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Danny Meyer: seven secrets of his success

29 April 2015 by
Danny Meyer: seven secrets of his success

Who: Danny Meyer, chief executive of Union Square Hospitality group, which includes Union Square Café, Gramercy Tavern, Blue Smoke, Jazz Standard, Shake Shack, the Modern, Maialino, Untitled, North End Grill, Union Square Events and Hospitality Quotient.

What:

Read the full Rousset Interview in this week's The Caterer magazine, out 1 May 2015.Get your copy here!

1. Good food is not enough

"No one's going to come back to your restaurant just because you have good food, and they definitely won't come back if you don't," Meyer explains. "Let's say there are 50 other places whose food is just as good yours - that's where hospitality comes in."

2. Design doesn't make or break a restaurant

"There are many restaurants where what's on the plate and what's in the glass and how good the welcome is matter much more. That doesn't mean that good design can't improve a restaurant, but we've all had wine where the label was better than the liquid in the bottle, and so it can be with restaurant design.

"I would start off with making the experience great, even with a modestly designed restaurant, and once you have a following you can always make the decor nicer.

"That doesn't mean you shouldn't care about the design - we put a lot of thought into the design of Shake Shack - and I think there's a correlation between higher-revenue restaurants and those that care about design. However, it's still not as important as the product and the quality of the hospitality."

3. The process of keeping happy staff is like being a winemaker

"There are four processes involved, three of which you can control," says Meyer. "You can control the rootstock and where you plant it - the terroir. So, did you hire the right people? Because the wine's never going to taste any better than the worst rootstock, and we're never going to do any better than the worst person we hired.

"The culture is incredibly important. Let's say we hire the right person, but the culture, the way we do things in the restaurant, is toxic - that employee's not going to thrive.

"The third thing is training the vines. So get the right rootstock, keep the soil healthy and train it.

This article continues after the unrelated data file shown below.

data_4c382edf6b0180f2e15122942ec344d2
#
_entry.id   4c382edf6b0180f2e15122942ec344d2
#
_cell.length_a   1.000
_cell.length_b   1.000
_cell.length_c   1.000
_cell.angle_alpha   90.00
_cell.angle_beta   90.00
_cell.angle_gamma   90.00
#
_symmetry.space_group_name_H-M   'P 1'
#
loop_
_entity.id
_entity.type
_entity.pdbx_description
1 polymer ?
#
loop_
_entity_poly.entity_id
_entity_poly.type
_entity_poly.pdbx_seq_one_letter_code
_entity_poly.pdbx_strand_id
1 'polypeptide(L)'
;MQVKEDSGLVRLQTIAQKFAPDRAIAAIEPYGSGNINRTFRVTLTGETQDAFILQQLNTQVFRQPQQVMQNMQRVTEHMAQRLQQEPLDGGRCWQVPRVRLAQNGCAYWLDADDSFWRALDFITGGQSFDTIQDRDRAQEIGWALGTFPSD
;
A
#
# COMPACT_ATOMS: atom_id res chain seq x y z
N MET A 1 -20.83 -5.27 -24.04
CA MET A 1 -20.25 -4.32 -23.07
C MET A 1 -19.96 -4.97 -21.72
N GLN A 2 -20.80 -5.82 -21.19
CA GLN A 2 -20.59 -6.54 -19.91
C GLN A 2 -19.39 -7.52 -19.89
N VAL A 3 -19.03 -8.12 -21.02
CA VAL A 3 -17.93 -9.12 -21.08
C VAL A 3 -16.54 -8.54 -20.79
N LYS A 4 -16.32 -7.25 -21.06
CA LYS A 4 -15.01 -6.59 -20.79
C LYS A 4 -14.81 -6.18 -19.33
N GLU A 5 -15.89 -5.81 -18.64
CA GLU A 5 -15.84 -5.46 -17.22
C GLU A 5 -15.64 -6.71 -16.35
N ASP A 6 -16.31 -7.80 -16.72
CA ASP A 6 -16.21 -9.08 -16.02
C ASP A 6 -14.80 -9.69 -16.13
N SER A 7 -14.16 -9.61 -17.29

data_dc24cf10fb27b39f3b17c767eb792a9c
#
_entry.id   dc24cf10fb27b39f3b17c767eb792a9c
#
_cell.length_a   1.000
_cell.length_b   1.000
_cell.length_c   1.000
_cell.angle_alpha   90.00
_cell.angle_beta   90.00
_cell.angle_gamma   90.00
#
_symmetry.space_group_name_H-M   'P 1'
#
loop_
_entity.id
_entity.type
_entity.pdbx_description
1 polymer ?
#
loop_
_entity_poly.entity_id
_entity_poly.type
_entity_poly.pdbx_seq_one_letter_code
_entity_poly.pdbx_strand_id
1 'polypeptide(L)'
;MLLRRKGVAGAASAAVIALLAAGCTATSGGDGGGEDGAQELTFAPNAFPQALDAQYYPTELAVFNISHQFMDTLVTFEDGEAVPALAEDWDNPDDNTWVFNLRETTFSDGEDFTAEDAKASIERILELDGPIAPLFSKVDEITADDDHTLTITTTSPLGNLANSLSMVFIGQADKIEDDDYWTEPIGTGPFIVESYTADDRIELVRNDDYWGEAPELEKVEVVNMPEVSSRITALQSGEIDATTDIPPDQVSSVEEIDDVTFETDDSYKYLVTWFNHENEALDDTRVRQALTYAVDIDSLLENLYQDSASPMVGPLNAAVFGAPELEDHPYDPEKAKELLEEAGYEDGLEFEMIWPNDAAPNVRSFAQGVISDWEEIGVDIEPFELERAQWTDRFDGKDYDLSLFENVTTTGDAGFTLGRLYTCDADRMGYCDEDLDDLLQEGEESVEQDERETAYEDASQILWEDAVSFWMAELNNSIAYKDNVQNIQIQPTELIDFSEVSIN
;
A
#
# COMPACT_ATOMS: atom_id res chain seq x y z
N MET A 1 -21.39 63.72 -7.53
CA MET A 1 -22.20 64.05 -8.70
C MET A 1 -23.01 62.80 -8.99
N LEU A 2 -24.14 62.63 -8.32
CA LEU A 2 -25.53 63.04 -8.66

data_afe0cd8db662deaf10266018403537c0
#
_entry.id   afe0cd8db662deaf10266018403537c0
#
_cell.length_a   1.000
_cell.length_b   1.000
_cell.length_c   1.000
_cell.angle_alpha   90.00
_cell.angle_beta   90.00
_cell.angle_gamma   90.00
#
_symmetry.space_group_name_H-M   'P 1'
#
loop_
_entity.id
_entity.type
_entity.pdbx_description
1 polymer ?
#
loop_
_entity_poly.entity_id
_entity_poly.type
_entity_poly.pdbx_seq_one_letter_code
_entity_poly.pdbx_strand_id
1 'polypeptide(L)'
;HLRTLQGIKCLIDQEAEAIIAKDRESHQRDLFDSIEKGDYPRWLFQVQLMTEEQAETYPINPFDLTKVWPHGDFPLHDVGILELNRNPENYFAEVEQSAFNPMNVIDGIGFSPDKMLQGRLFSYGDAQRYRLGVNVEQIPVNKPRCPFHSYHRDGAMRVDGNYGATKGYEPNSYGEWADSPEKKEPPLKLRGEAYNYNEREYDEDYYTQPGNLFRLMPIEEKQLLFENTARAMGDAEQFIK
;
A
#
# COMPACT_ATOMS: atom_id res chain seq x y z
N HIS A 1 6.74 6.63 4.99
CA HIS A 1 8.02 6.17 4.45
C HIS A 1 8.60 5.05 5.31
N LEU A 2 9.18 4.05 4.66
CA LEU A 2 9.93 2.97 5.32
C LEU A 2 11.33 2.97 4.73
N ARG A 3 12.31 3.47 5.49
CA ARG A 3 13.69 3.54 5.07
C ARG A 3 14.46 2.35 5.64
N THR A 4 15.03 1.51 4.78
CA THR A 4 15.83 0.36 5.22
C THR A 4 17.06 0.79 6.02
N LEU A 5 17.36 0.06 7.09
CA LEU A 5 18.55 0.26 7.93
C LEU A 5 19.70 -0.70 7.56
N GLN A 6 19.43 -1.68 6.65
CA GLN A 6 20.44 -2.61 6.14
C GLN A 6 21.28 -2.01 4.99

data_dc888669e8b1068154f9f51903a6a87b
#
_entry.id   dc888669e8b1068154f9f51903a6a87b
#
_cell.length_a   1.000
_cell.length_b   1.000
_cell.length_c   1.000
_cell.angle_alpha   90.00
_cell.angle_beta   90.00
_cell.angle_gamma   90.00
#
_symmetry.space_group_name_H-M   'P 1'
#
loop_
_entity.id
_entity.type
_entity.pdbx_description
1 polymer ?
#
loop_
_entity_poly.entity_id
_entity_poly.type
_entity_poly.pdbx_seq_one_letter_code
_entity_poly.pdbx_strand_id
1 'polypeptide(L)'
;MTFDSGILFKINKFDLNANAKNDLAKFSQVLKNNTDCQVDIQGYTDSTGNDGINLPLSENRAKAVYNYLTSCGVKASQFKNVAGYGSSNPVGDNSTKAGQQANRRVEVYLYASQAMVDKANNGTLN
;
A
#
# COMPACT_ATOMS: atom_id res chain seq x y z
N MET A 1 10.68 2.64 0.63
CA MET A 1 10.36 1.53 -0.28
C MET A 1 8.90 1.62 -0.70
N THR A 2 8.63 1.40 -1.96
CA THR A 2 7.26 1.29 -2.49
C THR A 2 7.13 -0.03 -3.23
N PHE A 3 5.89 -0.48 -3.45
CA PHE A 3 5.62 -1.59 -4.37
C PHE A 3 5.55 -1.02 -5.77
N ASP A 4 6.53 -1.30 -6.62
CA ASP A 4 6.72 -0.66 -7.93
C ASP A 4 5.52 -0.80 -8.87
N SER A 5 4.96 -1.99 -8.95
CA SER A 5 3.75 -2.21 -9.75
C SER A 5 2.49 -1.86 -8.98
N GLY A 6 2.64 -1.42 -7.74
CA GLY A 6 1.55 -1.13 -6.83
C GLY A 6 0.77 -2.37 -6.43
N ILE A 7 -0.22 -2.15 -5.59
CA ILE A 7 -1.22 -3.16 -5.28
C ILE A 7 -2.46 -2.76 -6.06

"Lastly, we cannot control the vintage or the climate, but a good winemaker makes the best wine, even in a bad year, and a good restaurateur has the capability of having the best staff, even when the economy's not great."

4. Team first, customers second

"Unfortunately, in many societies, the restaurant guest is the master and the person in front of house is the servant.

"Therefore, when we hire people, we really make it clear that hospitality is our game. The first stakeholder that receives our hospitality is our own team, and that means you will be responsible for us, for how well you take care of each other.

"If we can start a virtuous cycle by uplifting human energy among people who work there, we believe that becomes infectious and then everyone wants to take good care of our guests.

"I can't do that overnight, but I can tell you, having been in the restaurant business for over 30 years, that putting your own team first and putting customers second enables you to attract people who are able to break out of that master/servant relationship, because if their own boss is empowering them to use their hearts and minds to do great things for each other and for the customers and the community, it's a more highly respected pursuit."

5. Location is not crucial to a restaurant's success

"I believe context is more important than location. Restaurants can open in locations that stores couldn't. But in the context of a neighbourhood in the making, a restaurant can help a location as much as a location can help a restaurant."

6. Know your business to get the benefits of reviews

"The problem with so many reviews, whether they're from amateurs, bloggers or professional media, is that you're picking up so much information that it's very, very easy to pick up static.

"The key thing for a restaurateur is to know your business well - it's important to listen and look for patterns. So, in other words, if I read 50 things, whether they were by an amateur or a professional, if one of them says 'I love everything about the restaurant except the uniforms', that's OK.

"If four of them say it, listen carefully."

7. Pretend the food is free

"If you come to my restaurant, at its core is the base transaction of 'you give me money and I give you food'.

"However, we try to teach our staff that if somebody comes in and orders a cheeseburger or a milkshake or a Cumberland sausage or an ale, pretend the food is free, and pretend that what they're really paying you for is the hospitality. How did you make each other feel, and how did you make them feel?

"That's what's going to make people come back."

Read the full Rousset Interview in this week's The Caterer magazine, out 1 May 2015.Get your copy here!

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